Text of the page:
The heart is a single body part however, it pumps the blood in two different circuits and pumps oxygenated and de-oxygenated blood simultaneously. The perimary role of heart is to drive blood from the entire body to the lungs for oxygenaton and further pumping the oxygenated blood from the lungs ot the netire body. There are two circuits for blood flow, pulmonary circuit and systematic circuit. The pulmonary circuit involves right ventricle, lungs and left atrium. Through this circuit, the blood ggets pumped from right ventricle to the lungs, as it is deoxygenated blood and from the kungs to the left atrium, as it is the oxygenated blood. On the other hand, the systematic circuit involves left ventricle, the entire circulatory system and the right atrium. This circuit helps to desperse the oxygenated blood to the entire body and collectuon of deoxygenated blood from the system to the heart. After te cycle, the blood needing more oxygen are sent baxck to the heart through superior and inferior vena cava and then again the pulmonary circuit begins. this cycle runs 1000 times everyday for As the single organ helps to pump two different type of blood into two different circuit simultaneously, it is called as double pump.

a) Myogenic is a term that can be explained as a muscle or tissue that contracts on their own, without the help of brain or spinal cord related stimulus or external electrical stimulus. An example of such muscle is the human heart. The human heart is myogenic as it contracts without the help of external electrical impulse however; it contracts with the help of nerve impulse (generated by the Sino-Atrial node). However, the nerve impulse just helps to maintain the rate of heartbeat; it does not help to contract the heart or initiate muscle contraction.

  1. b) As the human heart is myogenic, it produces its own electrical impulse to pump the blood, there are 5 elements needed for the conduction pathway such as the sino-atrial (SA) node, the bundle of His, the Purkinje fibres , the atrio-ventricular (AV) node and the right and the left bundle branches.
  • The electrical stimuli is generated form the SA node at a regular rate and the rate is dependent on the need of stimulus or contraction by the atria. This creates a movement of retrenchment that disperses through the atria rapidly (Gaztañaga, Marchlinski and Betensky 2012).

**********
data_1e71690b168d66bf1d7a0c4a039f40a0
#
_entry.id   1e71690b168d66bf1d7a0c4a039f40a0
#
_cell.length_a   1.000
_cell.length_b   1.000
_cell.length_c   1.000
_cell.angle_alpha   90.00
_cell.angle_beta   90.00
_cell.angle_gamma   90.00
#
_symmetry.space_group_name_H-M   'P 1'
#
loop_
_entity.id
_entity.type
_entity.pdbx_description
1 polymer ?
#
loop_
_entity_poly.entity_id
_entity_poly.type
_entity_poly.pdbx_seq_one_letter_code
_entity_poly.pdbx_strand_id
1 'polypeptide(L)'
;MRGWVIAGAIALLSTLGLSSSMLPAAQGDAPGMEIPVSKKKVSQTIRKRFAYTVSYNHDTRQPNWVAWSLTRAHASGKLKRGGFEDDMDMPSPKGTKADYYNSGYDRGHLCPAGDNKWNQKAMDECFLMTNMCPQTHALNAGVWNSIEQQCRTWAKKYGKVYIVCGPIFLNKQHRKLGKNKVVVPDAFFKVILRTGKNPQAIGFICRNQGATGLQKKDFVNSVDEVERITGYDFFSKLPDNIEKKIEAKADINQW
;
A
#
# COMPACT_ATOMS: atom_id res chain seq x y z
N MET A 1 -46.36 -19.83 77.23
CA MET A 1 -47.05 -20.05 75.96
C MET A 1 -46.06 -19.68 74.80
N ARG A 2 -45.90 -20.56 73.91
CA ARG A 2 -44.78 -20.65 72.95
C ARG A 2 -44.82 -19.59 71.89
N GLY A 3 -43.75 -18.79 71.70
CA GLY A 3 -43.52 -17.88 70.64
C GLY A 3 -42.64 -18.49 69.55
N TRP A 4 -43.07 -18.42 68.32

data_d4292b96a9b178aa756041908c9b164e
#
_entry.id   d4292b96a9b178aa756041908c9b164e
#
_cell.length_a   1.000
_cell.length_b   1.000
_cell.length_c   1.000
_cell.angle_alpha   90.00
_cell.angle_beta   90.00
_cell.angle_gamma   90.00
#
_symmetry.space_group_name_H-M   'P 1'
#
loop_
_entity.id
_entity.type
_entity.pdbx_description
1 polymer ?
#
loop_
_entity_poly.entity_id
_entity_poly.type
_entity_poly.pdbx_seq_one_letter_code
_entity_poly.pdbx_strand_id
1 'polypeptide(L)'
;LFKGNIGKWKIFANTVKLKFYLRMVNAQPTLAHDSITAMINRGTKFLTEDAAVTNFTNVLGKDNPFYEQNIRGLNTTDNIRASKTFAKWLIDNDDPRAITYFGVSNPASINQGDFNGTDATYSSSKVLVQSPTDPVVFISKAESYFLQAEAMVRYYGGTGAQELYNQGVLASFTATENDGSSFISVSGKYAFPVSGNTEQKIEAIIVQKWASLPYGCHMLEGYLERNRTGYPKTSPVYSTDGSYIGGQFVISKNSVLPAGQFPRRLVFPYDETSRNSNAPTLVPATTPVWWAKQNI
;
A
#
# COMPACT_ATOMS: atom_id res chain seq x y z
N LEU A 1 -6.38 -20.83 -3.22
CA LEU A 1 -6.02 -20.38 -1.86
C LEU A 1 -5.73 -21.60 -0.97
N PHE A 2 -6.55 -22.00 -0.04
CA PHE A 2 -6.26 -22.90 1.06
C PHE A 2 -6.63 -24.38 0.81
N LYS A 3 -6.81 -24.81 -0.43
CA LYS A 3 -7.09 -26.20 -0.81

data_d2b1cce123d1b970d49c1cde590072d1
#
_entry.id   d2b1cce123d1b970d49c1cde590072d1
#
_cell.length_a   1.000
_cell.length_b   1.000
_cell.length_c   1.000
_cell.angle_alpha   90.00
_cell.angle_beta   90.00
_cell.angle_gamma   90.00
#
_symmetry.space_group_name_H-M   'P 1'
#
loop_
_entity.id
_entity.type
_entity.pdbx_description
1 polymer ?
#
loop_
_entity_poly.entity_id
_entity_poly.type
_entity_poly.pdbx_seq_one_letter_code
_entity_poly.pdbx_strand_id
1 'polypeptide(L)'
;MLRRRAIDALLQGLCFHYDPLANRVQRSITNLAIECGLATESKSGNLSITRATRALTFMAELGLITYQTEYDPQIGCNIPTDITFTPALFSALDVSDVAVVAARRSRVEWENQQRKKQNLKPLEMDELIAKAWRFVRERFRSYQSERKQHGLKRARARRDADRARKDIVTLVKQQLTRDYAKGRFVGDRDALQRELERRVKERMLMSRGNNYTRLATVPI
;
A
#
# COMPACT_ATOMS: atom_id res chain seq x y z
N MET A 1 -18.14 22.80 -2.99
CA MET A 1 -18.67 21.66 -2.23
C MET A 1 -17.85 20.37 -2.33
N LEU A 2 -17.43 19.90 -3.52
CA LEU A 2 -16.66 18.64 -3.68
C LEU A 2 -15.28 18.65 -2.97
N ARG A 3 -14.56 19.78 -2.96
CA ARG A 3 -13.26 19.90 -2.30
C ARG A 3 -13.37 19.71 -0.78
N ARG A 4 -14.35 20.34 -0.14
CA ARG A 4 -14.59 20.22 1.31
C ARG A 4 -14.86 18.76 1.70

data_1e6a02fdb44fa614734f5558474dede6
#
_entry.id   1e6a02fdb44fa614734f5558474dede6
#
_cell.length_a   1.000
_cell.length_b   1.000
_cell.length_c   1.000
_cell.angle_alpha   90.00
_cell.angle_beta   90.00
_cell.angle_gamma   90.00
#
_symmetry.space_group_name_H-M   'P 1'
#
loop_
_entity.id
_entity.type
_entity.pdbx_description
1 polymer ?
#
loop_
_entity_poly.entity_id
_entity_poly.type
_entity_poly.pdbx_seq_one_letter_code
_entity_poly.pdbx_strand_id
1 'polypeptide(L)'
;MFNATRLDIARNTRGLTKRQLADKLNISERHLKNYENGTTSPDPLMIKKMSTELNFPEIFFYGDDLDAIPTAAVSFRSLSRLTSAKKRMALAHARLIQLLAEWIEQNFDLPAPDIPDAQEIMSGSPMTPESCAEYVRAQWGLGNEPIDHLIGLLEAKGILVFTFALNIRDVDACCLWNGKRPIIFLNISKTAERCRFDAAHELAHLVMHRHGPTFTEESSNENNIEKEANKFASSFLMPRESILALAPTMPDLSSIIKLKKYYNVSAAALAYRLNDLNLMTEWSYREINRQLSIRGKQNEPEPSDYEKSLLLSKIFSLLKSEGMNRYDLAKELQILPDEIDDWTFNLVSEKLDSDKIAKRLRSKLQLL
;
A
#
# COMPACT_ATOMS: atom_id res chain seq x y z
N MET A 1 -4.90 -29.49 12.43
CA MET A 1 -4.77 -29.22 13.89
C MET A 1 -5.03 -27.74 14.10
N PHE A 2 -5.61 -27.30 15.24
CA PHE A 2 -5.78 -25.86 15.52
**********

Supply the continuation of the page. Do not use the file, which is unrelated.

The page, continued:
• After this, the electrical impulse reaches the AV node and this period is enough to pump the blood from atria to ventricle. As the ventricles are filled, the repolarisation of atria occurs and the electrical impulse moves through the AV node and bundle of His to Purkinje fibres. The Atria again starts filling.
  • This cycle occurs again as the 400 million myocardial cells starts contracting the ventricle to drive the blood out of the heart into the entire body and ventricular repolarization starts again.
  • Therefore, one heartbeat is comprised of three main events, atrial depolarisation, ventricular depolarisation and atrial and ventricular depolarisation.

Hence, these conductive tissues help the heart to create its own electrical impulse to pump blood from heart to the direction of lungs and again from heart to the direction of entire body simultaneously (Gaztañaga, Marchlinski and Betensky 2012).


c) The sound of heartbeat, lub-dub is caused by the closing and opening of the heart valves and pumping of blood through atria to ventricle and further to entire body. In a properly working heart, the blood can flow only in one direction and the valves present in the junction of each atria and ventricle. The valves work in exact co-ordination with the blood pumping action of heart and allows blood to flow in one direction. As the tricuspid and mitral valves closes, the sound ‘Lub’ is produced. Similarly as the aortic and pulmonary valves closes, it produces the ‘Dub’ sound. It should be noted that when one set of valves are closed; the other two valves are open to maintain proper blood flow in the blood circulation system, and thereby creating a lub-dub sound while pumping the blood in the entire body (Oliveira, Gomes and Jogre 2014).